My compadre mentioned about his OJT daughter’s company in Taguig City conducting a fire and earthquake drill on Tuesday.
It’s a truly touching scene when a dad gets to chat with his fully-grown little girl coming home from job training, telling him what fun it was to “drop, cover and hold’’ during the simulated earthquake.
They both laughed when she said her group ended up eating snacks at a fast-food nearby with their supervisor after their evacuation.
But come to think of it, the specter of “the Big One” should be a serious concern following the magnitude 6.7 tremor in Abra Province which was felt all the way down to Central Luzon.
Billions of pesos were lost in property damage, aggravating the devastation left by the previous earthquake and typhoons in the North.
I’ve heard about several other private firms holding the fire and earthquake drills.
Disaster risk-reduction awareness should be encouraged and promoted with or without the government requiring such exercises.
We need to know what to do during any instance of emergency such as earthquake, fire, super typhoon, landslide and massive flood.
Each and everyone should know by heart what to do to save oneself and then help the others at home or at the workplace safe when any such dire situation occurs.
What if the Big One, such as an intensity 7 earthquake, hits Metro Manila?
Unfortunately, such a horrifying and grim scenario is a possibility, according to international experts who urged better urban planning and preparedness.
Metro Manila was damaged tremendously when a 7.7 magnitude tremor rumbled underneath Northern and Central Luzon on July 16, 1990 and killed 1,621 people – its epicenter near the town of Rizal in Nueva Ecija – and left buildings in Baguio City, Agoo in La Union and Dagupan in Pangasinan, in ruins.
This week we also marked the ninth anniversary of super typhoon Yolanda tragedy that shattered Tacloban City, and devastated Leyte and Samar provinces.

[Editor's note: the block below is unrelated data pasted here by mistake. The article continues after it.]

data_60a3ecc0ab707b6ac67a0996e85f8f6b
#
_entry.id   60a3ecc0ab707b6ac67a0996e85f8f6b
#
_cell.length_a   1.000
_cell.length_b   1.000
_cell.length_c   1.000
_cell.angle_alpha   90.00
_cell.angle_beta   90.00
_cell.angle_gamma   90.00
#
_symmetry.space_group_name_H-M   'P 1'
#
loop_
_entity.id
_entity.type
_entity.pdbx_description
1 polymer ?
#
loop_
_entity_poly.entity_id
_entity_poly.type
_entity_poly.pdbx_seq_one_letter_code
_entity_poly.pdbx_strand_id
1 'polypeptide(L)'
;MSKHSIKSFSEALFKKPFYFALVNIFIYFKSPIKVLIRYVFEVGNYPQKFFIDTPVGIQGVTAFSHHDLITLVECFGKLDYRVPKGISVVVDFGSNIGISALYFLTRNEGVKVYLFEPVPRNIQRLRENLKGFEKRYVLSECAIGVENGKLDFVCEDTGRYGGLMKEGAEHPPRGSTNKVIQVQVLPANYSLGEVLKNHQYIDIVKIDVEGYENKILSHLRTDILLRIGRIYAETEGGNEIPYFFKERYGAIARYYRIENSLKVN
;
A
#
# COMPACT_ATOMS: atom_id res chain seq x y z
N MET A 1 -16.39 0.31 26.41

President Ferdinand Bongbong Marcos, Jr. led the commemoration rites to honor the dead, including those reported missing or unaccounted for, as the death toll could reach 10,000.
“If you remember during the count of the casualties, the count was stopped, and we knew that there were still thousands out there. And for those thousands, those countless thousands, we come here, we commemorate,” PBBM said.
After Yolanda wreaked havoc, the government then reported 6,300 people dead and leaving over 4.4 million homeless. It turned out thousands more were missing, swept away by the gigantic tidal waves.
The President lauded the survivors and international donors for rebuilding Tacloban City, inspiring hope among all Filiinos.
“It is a wondrous sight to see. It always gives us hope that even if there are tragedies and disasters in other places, we know that the Filipino spirit will never be quelled. The Filipino spirit will always burn bright and bring back normal life to their communities. That is what we commemorate,” PBBM said.
During the event, cash aid was granted to recipients of the Department of Social Welfare and Development’s (DSWD) Assistance to Individuals in Crisis Situation (AICS), the Department of Agriculture’s Rice Farmer Financial Assistance Program, and the Department of Labor and Employment’s TUPAD Emergency Employment Program.
Although natural disasters such as earthquakes, super typhoons and volcanic eruptions cannot possibly be controlled or stopped, we can prepare adequately to mitigate the impact of such conflagrations.
Awareness and preparedness, as well as sound urban planning and reforestation, are keys to saving people’s lives from the horrors of major natural disasters.